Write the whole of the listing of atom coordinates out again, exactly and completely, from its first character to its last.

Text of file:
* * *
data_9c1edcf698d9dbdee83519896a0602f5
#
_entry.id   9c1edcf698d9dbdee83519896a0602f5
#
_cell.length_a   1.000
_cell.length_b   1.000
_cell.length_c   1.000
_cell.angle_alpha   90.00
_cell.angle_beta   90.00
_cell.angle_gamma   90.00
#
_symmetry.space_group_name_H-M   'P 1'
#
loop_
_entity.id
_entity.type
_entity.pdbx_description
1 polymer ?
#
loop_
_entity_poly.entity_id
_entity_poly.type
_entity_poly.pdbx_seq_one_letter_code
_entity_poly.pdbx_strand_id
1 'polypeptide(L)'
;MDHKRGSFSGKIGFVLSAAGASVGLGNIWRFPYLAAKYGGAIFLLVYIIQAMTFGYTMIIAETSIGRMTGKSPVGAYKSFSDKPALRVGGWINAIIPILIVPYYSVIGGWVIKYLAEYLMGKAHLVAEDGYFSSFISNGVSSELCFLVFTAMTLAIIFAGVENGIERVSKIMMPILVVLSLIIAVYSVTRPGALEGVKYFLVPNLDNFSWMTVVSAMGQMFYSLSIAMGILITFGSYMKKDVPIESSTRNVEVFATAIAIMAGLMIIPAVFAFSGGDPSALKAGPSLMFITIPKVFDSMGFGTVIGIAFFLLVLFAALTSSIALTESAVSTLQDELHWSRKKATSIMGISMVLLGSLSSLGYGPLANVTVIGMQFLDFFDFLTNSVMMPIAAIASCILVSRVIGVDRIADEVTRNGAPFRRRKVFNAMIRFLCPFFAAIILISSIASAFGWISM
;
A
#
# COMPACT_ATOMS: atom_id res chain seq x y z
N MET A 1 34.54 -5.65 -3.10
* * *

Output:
data_9c1edcf698d9dbdee83519896a0602f5
#
_entry.id   9c1edcf698d9dbdee83519896a0602f5
#
_cell.length_a   1.000
_cell.length_b   1.000
_cell.length_c   1.000
_cell.angle_alpha   90.00
_cell.angle_beta   90.00
_cell.angle_gamma   90.00
#
_symmetry.space_group_name_H-M   'P 1'
#
loop_
_entity.id
_entity.type
_entity.pdbx_description
1 polymer ?
#
loop_
_entity_poly.entity_id
_entity_poly.type
_entity_poly.pdbx_seq_one_letter_code
_entity_poly.pdbx_strand_id
1 'polypeptide(L)'
;MDHKRGSFSGKIGFVLSAAGASVGLGNIWRFPYLAAKYGGAIFLLVYIIQAMTFGYTMIIAETSIGRMTGKSPVGAYKSFSDKPALRVGGWINAIIPILIVPYYSVIGGWVIKYLAEYLMGKAHLVAEDGYFSSFISNGVSSELCFLVFTAMTLAIIFAGVENGIERVSKIMMPILVVLSLIIAVYSVTRPGALEGVKYFLVPNLDNFSWMTVVSAMGQMFYSLSIAMGILITFGSYMKKDVPIESSTRNVEVFATAIAIMAGLMIIPAVFAFSGGDPSALKAGPSLMFITIPKVFDSMGFGTVIGIAFFLLVLFAALTSSIALTESAVSTLQDELHWSRKKATSIMGISMVLLGSLSSLGYGPLANVTVIGMQFLDFFDFLTNSVMMPIAAIASCILVSRVIGVDRIADEVTRNGAPFRRRKVFNAMIRFLCPFFAAIILISSIASAFGWISM
;
A
#
# COMPACT_ATOMS: atom_id res chain seq x y z
N MET A 1 34.54 -5.65 -3.10